Brad Banducci: I do a lot of yoga – it’s an entry into mindfulness and is really important. You have so much visual stimulation that you can lose sight of what’s important. What is the priority today? This week? This quarter? You’ve got to give yourself some quiet time or a mindful moment to reset the agenda. The clarity of thought you invariably have at the end is key.
Didier Elzinga:My wife and I have set each other a challenge for weekends, particularly when we’re around the kids: every time you take the phone out of your pocket, you have to say what it is you’re doing. Why are you taking the phone out of your pocket? Nine times out of 10, you have no idea. We’re just doing it because we’re trained to do it. So it’s essentially an act of mindfulness in the process of checking your phone. It’s okay to say, “I’m checking a basketball score” or, “I’m checking to see if I’ve got an email” or whatever and then you put the phone away. But it’s been really powerful for us in trying to untether outside of work.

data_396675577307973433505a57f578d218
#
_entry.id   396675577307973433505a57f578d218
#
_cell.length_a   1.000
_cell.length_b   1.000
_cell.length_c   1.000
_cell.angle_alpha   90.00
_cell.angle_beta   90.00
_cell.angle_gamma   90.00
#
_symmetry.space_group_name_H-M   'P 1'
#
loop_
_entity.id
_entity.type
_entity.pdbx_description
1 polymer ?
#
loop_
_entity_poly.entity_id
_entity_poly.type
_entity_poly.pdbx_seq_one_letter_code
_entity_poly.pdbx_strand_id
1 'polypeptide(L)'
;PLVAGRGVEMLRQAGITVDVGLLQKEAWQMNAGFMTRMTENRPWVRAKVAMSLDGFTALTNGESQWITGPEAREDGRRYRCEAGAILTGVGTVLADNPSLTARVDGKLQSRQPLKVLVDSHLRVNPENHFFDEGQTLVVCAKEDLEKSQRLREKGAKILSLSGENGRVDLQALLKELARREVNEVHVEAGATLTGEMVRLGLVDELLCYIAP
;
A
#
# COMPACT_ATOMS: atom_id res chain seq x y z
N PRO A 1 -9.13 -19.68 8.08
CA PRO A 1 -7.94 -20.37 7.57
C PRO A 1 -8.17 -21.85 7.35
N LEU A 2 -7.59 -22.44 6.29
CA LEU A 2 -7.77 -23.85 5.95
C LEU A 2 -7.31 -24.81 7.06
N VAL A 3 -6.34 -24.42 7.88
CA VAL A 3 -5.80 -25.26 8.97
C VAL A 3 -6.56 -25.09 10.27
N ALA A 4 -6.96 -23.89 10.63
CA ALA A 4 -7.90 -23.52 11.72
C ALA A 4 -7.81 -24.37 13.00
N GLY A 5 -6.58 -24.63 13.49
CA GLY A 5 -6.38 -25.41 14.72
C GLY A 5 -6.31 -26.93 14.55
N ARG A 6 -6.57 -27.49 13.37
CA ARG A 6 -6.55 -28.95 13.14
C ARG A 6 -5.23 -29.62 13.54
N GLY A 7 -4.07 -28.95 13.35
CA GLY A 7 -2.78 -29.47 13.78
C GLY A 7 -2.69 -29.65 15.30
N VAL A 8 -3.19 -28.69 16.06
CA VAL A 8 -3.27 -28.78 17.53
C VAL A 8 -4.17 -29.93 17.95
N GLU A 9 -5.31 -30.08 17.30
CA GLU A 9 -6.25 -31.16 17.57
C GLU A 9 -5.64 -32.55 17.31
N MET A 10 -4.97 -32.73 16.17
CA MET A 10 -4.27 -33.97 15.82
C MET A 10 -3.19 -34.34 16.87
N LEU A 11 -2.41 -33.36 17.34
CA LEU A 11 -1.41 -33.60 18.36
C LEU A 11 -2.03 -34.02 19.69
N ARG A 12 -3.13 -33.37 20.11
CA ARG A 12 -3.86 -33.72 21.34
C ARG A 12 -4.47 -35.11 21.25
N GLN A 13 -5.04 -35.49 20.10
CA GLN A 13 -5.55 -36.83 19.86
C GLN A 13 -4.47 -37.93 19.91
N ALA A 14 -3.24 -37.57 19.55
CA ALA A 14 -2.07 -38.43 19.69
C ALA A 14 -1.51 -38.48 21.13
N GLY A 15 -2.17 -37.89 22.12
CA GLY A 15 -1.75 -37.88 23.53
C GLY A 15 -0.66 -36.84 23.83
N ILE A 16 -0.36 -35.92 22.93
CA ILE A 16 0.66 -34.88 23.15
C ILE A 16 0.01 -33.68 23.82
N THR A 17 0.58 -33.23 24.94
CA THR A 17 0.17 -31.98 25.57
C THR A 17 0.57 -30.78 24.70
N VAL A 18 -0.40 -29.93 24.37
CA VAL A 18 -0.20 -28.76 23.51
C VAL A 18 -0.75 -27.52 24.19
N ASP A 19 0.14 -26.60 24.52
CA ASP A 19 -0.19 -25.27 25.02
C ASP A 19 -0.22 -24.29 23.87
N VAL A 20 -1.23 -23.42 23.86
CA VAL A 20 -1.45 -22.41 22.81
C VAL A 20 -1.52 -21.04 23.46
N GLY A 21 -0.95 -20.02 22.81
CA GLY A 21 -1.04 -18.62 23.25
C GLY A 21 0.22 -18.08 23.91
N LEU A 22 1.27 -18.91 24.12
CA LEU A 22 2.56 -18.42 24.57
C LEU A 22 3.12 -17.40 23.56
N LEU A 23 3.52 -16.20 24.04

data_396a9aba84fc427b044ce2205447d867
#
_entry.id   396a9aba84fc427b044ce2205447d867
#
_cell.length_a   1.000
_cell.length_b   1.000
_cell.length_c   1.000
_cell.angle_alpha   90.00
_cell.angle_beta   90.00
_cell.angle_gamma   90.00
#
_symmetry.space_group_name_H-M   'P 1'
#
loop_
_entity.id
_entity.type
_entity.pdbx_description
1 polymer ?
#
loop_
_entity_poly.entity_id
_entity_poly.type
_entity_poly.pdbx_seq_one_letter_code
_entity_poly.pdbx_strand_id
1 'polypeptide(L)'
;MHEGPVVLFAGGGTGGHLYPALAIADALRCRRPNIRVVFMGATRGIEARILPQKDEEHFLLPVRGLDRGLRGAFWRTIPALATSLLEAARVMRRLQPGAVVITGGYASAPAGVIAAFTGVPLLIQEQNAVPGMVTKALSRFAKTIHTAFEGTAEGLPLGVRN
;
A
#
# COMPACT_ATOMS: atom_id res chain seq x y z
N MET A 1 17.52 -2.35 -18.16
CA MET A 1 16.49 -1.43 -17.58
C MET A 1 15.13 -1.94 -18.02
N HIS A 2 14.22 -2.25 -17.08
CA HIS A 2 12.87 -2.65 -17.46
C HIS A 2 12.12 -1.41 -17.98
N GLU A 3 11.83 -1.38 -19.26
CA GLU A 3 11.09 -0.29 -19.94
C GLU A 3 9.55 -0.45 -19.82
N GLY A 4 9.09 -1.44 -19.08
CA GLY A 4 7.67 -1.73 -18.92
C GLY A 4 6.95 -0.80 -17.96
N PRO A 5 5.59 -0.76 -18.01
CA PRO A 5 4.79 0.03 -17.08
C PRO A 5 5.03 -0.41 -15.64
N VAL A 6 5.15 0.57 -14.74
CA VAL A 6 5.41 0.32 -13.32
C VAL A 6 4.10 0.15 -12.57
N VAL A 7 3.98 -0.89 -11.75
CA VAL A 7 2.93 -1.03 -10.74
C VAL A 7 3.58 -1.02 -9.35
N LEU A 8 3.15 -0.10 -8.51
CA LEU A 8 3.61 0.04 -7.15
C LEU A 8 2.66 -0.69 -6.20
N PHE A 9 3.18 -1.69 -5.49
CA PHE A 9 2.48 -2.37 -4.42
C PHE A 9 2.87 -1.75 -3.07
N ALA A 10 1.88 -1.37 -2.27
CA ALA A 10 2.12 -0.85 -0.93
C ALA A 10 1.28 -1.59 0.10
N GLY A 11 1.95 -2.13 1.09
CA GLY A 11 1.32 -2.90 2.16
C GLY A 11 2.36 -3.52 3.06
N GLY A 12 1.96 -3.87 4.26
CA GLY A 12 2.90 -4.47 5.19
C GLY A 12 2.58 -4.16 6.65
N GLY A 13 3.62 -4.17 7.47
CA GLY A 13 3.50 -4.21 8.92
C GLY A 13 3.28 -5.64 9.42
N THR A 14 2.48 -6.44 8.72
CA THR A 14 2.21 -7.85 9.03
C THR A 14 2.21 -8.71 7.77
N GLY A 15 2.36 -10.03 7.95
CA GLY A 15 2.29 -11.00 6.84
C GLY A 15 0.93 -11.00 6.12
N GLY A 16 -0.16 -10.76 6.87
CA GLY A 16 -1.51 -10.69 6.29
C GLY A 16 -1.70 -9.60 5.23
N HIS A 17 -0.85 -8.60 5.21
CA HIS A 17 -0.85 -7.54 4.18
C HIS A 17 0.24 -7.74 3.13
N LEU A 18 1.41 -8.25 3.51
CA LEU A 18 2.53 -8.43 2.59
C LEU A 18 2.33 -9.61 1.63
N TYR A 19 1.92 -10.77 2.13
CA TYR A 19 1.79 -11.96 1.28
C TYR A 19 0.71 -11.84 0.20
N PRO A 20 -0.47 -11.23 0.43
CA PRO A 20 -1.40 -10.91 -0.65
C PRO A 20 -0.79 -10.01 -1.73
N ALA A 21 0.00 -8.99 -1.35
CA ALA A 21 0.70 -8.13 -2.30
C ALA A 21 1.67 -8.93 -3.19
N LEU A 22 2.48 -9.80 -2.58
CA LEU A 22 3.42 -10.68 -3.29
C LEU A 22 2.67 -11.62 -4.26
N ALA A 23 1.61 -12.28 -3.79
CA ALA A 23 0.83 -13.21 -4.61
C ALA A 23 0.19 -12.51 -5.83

The mental health crisis
All three leaders are passionate about finding ways to improve wellbeing in the workplace and beyond.
Brad Banducci: I always think of Woolworths as a microcosm of our society; we have 200,000 people working for us and right now we lose a team member to suicide every three weeks. That basically mirrors the national stats – and for every person who suicides, there are more than 10 who consider it. It’s a massive issue in our society.
The first thing we’ve tried to do is ensure we’re not embarrassed to talk about it. Suicide happens in every part of society – it doesn’t discriminate. We did a completely confidential survey with the 200 people at our six-monthly strategy session and the results showed that 15 per cent of the people in the room on that day – our most senior people – were in a very bad mental state. In fact, you’d have said they needed immediate counselling. That really shocked me.